Biomolecular Interaction Facility

Biolayer interferometry
Biolayer interferometry is a label-free technology for measuring biomolecular interactions. It is an optical analytical technique that analyses the interference pattern of white light reflected from two surfaces: a layer of immobilised protein on the biosensor tip, and an internal reference layer (see Figure 1).  Any change in the number of molecules bound to the biosensor tip causes a shift in the interference pattern that can be measured in real-time. Simple dip and read measurements can be used to perform in-depth kinetic analysis of biomolecular interactions, to determine the amount of biomolecules present in solution, to develop assays and to perform diverse screening applications. A wide range of biosensors are making this system very flexible in application.

Figure 1. Association or dissociation of the target from the sensor (left) results in a change in wavelength (middle), which is translated into a binding curve (right).

Possible applications:

  • Antibody characterisation (e.g. determination of ka, kd and KD for antibody-antigen binding)
  • Protein-protein and protein-peptide interactions
  • Protein-DNA/RNA interactions
  • Protein-lipid/liposome interactions
  • Virus research (e.g. (evolution of) virus-receptor interactions)
  • Protein-small molecule interactions (label-free detection down to 150 Da)

Performance:

Affinity Range

1 mM-10 pM

Molecular weight

>150 Da

Min. sample volume

100-40 µl

Max. simultaneous reads

8-16

Equipment and access
We have two machines (OctetQK and OctetRED384) to perform biolayer-interferometry.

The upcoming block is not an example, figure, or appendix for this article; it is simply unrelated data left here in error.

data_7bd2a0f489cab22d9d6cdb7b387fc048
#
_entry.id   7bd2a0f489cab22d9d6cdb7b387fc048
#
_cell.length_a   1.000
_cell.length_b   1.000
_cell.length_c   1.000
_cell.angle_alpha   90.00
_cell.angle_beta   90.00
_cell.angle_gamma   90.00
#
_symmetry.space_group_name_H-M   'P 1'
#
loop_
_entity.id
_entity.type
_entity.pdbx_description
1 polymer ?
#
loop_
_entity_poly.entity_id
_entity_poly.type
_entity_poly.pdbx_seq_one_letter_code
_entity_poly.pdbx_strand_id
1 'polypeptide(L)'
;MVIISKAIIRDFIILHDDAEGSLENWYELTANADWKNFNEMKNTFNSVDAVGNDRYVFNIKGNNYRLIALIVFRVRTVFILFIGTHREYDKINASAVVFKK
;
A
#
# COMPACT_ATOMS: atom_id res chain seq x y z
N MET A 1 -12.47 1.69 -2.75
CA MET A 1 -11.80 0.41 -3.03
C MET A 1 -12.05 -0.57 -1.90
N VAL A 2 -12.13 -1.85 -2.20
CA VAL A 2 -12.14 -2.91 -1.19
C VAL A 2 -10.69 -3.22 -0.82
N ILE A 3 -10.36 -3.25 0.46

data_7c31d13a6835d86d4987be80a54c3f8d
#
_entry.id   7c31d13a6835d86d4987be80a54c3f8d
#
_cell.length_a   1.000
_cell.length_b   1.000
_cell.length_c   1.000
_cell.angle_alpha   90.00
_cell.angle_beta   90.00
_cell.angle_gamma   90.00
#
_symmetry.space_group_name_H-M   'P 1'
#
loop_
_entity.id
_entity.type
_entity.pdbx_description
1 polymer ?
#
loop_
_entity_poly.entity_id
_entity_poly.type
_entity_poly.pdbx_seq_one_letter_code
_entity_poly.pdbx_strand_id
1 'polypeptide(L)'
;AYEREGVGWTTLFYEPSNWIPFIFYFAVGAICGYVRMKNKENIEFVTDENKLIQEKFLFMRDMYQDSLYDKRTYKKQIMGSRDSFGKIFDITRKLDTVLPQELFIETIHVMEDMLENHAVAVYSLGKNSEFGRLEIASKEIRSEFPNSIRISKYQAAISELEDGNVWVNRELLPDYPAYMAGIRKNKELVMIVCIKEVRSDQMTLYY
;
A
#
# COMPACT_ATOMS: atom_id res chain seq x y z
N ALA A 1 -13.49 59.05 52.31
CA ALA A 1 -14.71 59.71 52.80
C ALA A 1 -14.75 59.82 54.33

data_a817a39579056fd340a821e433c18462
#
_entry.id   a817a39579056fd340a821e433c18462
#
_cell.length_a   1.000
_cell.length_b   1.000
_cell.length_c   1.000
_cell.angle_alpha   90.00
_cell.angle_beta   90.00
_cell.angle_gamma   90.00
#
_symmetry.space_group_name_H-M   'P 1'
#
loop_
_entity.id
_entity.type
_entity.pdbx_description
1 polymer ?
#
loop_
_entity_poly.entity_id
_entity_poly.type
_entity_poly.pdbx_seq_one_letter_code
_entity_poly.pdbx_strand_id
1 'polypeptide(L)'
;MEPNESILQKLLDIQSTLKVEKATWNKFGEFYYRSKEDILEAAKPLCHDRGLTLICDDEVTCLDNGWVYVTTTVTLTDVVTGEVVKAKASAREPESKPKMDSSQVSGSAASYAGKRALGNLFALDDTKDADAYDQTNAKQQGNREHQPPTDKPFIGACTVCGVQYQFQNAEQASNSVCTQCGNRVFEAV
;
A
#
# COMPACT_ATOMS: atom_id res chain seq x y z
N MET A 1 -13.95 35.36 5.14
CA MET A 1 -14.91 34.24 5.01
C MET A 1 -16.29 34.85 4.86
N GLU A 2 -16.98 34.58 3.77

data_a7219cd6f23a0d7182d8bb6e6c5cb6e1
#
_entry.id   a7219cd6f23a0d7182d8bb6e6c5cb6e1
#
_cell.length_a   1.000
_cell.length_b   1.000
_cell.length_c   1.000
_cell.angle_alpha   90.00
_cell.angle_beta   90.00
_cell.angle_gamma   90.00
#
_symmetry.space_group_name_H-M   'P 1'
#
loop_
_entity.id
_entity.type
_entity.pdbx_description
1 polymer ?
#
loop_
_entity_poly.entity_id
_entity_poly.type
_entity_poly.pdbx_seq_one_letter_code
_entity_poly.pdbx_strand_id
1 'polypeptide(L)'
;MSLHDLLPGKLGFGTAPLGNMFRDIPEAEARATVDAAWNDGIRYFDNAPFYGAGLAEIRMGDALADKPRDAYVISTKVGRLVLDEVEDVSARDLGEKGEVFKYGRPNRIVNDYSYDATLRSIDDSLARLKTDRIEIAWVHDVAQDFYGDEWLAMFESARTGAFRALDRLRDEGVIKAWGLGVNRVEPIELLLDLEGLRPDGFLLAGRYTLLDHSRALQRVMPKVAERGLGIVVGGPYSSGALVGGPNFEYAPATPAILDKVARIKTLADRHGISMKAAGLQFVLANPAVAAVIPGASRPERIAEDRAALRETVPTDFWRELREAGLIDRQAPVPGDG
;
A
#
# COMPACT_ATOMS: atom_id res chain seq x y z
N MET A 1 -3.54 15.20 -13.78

Coordinators

Isothermal Titration Calorimetry
Isothermal Titration Calorimetry (ITC) is a technique used to quantitatively study a wide variety of biomolecular interactions. It works by directly measuring the heat that is either released or absorbed during a biomolecular binding event. ITC is the only technique that can simultaneously determine all binding parameters in a single experiment. Requiring no modification of binding partners, either with fluorescent tags or through immobilisation, ITC measures the affinity of binding partners in their native states. Basically any two soluble molecules that bind each other can be measured. Examples: peptide-DNA; protein-LPS; receptor-ligand, etc.

Measuring heat transfer during binding enables accurate determination of binding constants (KD), reaction stoichiometry (n), enthalpy (∆H) and entropy (ΔS). This provides a complete thermodynamic profile of the molecular interaction (see Figure 2).

Fig. 1: upper panel: heat production upon stepwise titration of one molecule to its binding partner; lower panel: determination of biophysical binding parameters.
Coordinator